Feast of Tabernacles
Read: John 7:1-52 and Ezekiel 47:1-12
1 After this, Jesus went around in Galilee. He did not wantto go about in Judea because the Jewish leaders there were looking for a way to kill him. 2 But when the Jewish Festival of Tabernacles was near, 3 Jesus’ brothers said to him, “Leave Galilee and go to Judea, so that your disciples there may see the works you do. 4 No one who wants to become a public figure acts in secret. Since you are doing these things, show yourself to the world.” 5 For even his own brothers did not believe in him.6 Therefore Jesus told them, “My time is not yet here; for you any time will do. 7 The world cannot hate you, but it hates me because I testify that its works are evil. 8 You go to the festival. I am not going up to this festival, because my time has not yet fully come.” 9 After he had said this, he stayed in Galilee.10 However, after his brothers had left for the festival, he went also, not publicly, but in secret. 11 Now at the festival the Jewish leaders were watching for Jesus and asking, “Where is he?”
12 Among the crowds there was widespread whispering about him. Some said, “He is a good man.” Others replied, “No, he deceives the people.” 13 But no one would say anything publicly about him for fear of the leaders.
14 Not until halfway through the festival did Jesus go up to the temple courts and begin to teach. 15 The Jews there were amazed and asked, “How did this man get such learning without having been taught?” 16 Jesus answered, “My teaching is not my own. It comes from the one who sent me. 17 Anyone who chooses to do the will of God will find out whether my teaching comes from God or whether I speak on my own. 18 Whoever speaks on their own does so to gain personal glory, but he who seeks the glory of the one who sent him is a man of truth; there is nothing false about him. 19 Has not Moses given you the law?Yet not one of you keeps the law. Why are you trying to kill me?” 20 “You are demon-possessed,” the crowd answered. “Who is trying to kill you?” 21 Jesus said to them, “I did one miracle, and you are all amazed. 22 Yet, because Moses gave you circumcision (though actually it did not come from Moses, but from the patriarchs), you circumcise a boy on the Sabbath. 23 Now if a boy can be circumcised on the Sabbath so that the law of Moses may not be broken, why are you angry with me for healing a man’s whole body on the Sabbath? 24 Stop judging by mere appearances, but instead judge correctly.”
25 At that point some of the people of Jerusalem began to ask, “Isn’t this the man they are trying to kill? 26 Here he is, speaking publicly, and they are not saying a word to him. Have the authorities really concluded that he is the Messiah? 27 But we know where this man is from; when the Messiah comes, no one will know where he is from.”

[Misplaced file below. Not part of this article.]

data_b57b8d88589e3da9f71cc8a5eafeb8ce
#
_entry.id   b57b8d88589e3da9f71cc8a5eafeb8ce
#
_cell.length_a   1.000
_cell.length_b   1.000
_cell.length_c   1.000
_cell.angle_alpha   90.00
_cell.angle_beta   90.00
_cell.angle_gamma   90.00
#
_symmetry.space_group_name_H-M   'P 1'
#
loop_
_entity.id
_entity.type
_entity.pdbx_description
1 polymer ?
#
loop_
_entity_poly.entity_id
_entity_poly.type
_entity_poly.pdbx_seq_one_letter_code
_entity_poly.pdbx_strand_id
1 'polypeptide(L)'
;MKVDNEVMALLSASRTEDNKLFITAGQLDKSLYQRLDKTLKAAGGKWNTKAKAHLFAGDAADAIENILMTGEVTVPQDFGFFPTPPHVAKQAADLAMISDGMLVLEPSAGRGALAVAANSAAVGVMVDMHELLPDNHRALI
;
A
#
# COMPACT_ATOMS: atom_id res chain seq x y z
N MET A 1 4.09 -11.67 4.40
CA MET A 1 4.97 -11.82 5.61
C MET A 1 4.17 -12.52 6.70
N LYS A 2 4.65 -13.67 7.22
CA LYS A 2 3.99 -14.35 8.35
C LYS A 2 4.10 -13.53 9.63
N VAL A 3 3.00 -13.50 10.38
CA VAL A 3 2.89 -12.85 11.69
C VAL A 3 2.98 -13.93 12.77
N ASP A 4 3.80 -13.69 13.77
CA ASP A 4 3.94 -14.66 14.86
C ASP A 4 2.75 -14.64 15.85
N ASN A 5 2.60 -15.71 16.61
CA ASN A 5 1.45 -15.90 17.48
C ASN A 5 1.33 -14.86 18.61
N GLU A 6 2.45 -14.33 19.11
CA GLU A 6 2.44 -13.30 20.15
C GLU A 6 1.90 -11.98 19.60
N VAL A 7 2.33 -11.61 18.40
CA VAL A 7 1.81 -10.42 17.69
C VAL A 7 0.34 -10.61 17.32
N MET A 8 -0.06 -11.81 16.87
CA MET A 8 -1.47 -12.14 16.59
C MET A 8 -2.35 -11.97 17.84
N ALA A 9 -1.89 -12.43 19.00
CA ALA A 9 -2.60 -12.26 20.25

28 Then Jesus, still teaching in the temple courts, cried out, “Yes, you know me, and you know where I am from. I am not here on my own authority, but he who sent me is true. You do not know him, 29 but I know him because I am from him and he sent me.” 30 At this they tried to seize him, but no one laid a hand on him, because his hour had not yet come. 31 Still, many in the crowd believed in him. They said, “When the Messiah comes, will he perform more signs than this man?” 32 The Pharisees heard the crowd whispering such things about him. Then the chief priests and the Pharisees sent temple guards to arrest him. 33 Jesus said, “I am with you for only a short time, and then I am going to the one who sent me. 34 You will look for me, but you will not find me; and where I am, you cannot come.” 35 The Jews said to one another, “Where does this man intend to go that we cannot find him? Will he go where our people live scattered among the Greeks, and teach the Greeks?36 What did he mean when he said, ‘You will look for me, but you will not find me,’ and ‘Where I am, you cannot come’?”
37 On the last and greatest day of the festival, Jesus stood and said in a loud voice, “Let anyone who is thirsty come to me and drink. 38 Whoever believes in me, as Scripture has said, rivers of living water will flow from within them.” 39 By this he meant the Spirit, whom those who believed in him were later to receive. Up to that time the Spirit had not been given, since Jesus had not yet been glorified. 40 On hearing his words, some of the people said, “Surely this man is the Prophet.” 41 Others said, “He is the Messiah.” Still others asked, “How can the Messiah come from Galilee?42 Does not Scripture say that the Messiah will come from David’s descendants and from Bethlehem, the town where David lived?” 43 Thus the people were divided because of Jesus. 44 Some wanted to seize him, but no one laid a hand on him.